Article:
San Francisco transportation planners are reviewing eight of The City’s major bicycling trouble zones, areas that advocacy groups have been clamoring to fix for years.
Any changes, however, are still more than a year off.
The Municipal Transportation Agency will use $186,100 from Proposition K — a half-cent transportation sales tax voters approved in 2003 — to help plan and design eight bicycling improvement projects on Cesar Chavez Street, Division Street, Holloway Avenue, Lee Avenue, Masonic Avenue, Portola Drive, Potrero Avenue and Sagamore Street.
Those roads have long been sources of contention between vehicles and pedestrians and bike riders. Pedestrian and bicycle activists say the street designs encourage speeding and reckless driving and want more bike lanes, fewer vehicle lanes and improved crosswalks.
“Adding bike lanes tends to have a traffic-calming affect, which means drivers are driving slower and have greater reaction time,” said Manish Champsee, of Walk SF, a pedestrian-advocacy group.
The City, however, is restricted from striping new bicycle lanes, constructing new bicycle racks and allowing bicycles on Muni trains. A group called the Coalition for Adequate Review won a preliminary injunction a year ago blocking San Francisco’s bicycle plan, citing the California Environmental Quality Act that requires public projects to undergo a review if they might alter traffic, noise and business.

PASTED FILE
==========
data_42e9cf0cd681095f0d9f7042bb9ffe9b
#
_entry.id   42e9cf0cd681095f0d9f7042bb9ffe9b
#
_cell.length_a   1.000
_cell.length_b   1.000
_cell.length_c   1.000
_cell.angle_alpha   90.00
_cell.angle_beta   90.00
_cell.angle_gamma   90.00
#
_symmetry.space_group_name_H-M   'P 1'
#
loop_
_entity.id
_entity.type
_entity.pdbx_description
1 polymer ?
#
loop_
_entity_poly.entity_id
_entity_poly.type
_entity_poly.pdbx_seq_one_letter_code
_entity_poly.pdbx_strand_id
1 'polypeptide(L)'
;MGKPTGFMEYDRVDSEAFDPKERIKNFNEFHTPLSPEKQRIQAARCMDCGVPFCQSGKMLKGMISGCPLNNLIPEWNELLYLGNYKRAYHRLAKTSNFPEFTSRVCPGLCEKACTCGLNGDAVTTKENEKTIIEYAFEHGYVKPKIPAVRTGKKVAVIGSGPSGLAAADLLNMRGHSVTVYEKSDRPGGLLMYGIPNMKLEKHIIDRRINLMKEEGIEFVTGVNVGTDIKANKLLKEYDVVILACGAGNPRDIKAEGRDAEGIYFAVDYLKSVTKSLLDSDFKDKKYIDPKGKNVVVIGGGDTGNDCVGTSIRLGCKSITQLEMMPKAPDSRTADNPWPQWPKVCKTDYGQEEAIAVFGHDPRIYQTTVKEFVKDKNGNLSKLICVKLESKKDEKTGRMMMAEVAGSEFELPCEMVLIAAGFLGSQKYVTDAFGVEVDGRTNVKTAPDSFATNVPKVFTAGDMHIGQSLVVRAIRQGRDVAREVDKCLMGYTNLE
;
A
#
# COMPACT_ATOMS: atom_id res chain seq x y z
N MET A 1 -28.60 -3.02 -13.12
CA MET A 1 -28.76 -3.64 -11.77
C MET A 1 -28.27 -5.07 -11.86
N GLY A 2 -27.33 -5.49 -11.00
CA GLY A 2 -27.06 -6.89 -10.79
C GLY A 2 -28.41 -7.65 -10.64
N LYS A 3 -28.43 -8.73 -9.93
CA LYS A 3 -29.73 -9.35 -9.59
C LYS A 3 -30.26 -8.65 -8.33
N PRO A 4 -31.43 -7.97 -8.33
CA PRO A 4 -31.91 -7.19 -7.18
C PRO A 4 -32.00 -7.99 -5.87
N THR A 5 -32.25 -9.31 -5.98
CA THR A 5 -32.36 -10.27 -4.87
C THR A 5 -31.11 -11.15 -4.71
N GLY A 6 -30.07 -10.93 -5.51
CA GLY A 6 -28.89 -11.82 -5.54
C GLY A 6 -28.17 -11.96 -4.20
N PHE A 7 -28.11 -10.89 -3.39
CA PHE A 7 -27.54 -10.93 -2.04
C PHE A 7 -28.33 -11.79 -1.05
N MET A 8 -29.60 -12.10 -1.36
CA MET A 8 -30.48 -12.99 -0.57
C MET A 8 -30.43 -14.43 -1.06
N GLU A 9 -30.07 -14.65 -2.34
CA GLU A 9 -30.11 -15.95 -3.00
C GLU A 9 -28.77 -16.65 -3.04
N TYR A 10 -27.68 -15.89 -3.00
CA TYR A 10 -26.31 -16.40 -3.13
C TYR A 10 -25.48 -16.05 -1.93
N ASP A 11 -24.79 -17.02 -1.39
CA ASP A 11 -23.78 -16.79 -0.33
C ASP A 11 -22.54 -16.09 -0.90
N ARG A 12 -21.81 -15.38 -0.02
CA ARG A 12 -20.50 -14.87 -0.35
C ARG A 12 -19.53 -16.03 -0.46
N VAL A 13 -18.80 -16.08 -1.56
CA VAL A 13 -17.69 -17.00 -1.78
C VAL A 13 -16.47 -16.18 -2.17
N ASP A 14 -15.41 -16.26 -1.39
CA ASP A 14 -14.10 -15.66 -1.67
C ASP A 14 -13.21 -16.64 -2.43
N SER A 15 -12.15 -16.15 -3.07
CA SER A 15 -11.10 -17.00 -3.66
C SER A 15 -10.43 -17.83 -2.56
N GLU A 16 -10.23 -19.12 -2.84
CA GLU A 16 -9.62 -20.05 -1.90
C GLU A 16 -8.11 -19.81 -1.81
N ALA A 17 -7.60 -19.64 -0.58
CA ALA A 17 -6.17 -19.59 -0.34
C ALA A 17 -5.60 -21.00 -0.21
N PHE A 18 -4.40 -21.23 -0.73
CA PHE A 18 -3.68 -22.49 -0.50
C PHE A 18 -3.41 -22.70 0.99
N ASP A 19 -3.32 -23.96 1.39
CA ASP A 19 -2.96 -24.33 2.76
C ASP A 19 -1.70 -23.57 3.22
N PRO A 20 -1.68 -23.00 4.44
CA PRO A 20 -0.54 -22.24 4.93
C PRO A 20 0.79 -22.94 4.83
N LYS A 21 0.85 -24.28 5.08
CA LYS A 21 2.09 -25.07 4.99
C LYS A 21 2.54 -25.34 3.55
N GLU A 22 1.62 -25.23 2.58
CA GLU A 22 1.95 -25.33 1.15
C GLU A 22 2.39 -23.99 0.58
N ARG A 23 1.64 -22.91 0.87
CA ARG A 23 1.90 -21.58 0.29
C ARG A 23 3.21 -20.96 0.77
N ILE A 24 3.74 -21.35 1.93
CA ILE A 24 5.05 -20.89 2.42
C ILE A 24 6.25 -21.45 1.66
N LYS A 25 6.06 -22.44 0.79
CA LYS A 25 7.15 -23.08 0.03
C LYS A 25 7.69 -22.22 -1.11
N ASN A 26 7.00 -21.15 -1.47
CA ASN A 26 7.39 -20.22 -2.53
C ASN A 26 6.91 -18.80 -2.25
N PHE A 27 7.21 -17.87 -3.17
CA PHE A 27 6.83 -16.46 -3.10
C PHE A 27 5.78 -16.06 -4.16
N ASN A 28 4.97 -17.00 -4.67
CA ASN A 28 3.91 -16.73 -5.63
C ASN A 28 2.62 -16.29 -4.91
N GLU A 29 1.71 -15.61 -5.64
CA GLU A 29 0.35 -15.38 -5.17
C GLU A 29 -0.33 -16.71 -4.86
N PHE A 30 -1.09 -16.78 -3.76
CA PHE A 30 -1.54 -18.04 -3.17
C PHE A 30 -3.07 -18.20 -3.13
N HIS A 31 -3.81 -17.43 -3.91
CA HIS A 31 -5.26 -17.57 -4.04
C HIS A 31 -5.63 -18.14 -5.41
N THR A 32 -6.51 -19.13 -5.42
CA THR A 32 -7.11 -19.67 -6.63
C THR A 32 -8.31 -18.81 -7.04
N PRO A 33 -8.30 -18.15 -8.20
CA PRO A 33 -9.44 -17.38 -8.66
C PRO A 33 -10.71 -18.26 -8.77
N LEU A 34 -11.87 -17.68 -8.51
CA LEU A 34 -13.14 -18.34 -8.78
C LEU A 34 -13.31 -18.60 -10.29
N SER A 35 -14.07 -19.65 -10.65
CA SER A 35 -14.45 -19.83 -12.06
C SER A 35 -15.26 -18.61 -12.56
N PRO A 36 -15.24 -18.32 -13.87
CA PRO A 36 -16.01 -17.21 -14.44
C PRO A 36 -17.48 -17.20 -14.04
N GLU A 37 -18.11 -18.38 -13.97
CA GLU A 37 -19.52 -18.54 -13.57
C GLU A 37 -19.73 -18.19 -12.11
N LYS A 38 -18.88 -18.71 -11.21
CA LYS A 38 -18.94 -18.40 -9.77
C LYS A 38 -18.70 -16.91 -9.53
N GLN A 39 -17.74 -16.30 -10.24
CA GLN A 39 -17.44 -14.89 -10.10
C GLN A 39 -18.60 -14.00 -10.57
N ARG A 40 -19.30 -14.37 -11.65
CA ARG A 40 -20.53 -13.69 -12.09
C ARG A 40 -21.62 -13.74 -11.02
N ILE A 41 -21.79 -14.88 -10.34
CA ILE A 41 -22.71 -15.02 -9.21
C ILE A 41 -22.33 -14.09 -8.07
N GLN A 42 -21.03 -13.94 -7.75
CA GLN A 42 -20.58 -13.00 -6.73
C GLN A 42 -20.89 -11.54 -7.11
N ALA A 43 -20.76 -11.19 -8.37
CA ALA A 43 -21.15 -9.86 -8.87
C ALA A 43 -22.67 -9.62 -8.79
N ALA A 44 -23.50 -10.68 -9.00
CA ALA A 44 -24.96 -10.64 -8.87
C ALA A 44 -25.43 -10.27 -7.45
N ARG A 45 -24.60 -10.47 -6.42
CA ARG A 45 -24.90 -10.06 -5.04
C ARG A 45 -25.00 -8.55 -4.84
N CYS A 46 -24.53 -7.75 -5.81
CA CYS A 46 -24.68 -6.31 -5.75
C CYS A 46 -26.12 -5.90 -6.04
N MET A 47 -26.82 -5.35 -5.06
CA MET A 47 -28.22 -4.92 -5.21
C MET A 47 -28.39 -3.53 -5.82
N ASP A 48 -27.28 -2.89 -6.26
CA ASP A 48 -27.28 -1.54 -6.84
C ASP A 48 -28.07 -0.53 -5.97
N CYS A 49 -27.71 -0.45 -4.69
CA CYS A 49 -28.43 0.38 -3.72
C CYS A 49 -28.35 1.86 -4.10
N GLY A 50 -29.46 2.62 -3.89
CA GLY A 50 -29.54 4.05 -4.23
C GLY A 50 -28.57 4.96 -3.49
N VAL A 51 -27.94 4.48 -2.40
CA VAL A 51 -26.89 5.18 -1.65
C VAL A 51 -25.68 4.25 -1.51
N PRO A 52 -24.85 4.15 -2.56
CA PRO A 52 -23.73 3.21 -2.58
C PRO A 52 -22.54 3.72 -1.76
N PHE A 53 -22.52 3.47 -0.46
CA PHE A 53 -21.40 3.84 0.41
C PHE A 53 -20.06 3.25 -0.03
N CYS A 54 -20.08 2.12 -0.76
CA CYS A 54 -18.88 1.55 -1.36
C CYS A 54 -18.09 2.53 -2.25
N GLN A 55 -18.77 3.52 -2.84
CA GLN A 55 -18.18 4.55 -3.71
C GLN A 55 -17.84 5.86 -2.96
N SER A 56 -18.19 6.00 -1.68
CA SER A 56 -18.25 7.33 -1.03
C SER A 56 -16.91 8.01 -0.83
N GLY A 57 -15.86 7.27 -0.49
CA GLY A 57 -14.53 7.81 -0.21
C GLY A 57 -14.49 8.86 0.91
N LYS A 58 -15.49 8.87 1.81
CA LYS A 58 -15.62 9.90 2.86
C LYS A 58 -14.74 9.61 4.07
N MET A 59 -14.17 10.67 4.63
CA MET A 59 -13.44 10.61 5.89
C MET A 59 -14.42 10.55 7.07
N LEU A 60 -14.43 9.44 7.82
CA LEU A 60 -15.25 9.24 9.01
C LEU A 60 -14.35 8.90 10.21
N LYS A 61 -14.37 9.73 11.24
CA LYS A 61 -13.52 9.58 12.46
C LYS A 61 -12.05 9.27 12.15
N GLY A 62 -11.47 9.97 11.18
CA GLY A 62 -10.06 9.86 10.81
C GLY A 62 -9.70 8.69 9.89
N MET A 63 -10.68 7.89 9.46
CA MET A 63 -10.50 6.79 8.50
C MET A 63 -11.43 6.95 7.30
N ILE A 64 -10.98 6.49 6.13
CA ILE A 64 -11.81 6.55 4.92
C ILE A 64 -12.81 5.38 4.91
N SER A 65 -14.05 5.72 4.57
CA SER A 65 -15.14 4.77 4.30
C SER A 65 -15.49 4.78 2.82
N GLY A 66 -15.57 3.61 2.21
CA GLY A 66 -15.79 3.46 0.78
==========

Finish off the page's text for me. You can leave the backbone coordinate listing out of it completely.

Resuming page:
“They can move forward with their planning, but they can’t make any changes to the hardscape, can’t take away street parking and traffic lanes until the environmental review is done,” said Rob Anderson, a member of the coalition.
The Municipal Transportation Agency continues to include bicycles as part of its commitment to multi-modal transportation planning, MTA spokeswoman Maggie Lynch said.
Andy Thornley, program director at the San Francisco Bicycle Coalition, said the environmental review will analyze The City’s entire bicycle network — about 200 miles of paths and dedicated lanes for bicyclists — and 60 specific bicycle improvement projects. The eight projects that recently received funding are the largest of the group.
“Those are the ones that I think will take the most time in terms of planning and engineering,” Thornley said. “If anything, this is the silver lining to this whole business of the injunction. We’re going to get several years of bicycle-network planning done very quickly.”
Fran Taylor, a member of the C.C. Puede neighborhood group that organized two years ago to advocate for a more pedestrian-friendly Cesar Chavez thoroughfare, said she would like to see fewer vehicle lanes, more left-turn pockets and wider sidewalks on the busy road.
“The speed limit is 25 mph, but I regularly see drivers going over 30,” Taylor said. “The bike lanes are part of the project, but they’re not an end of themselves. We want to have as much information as possible.”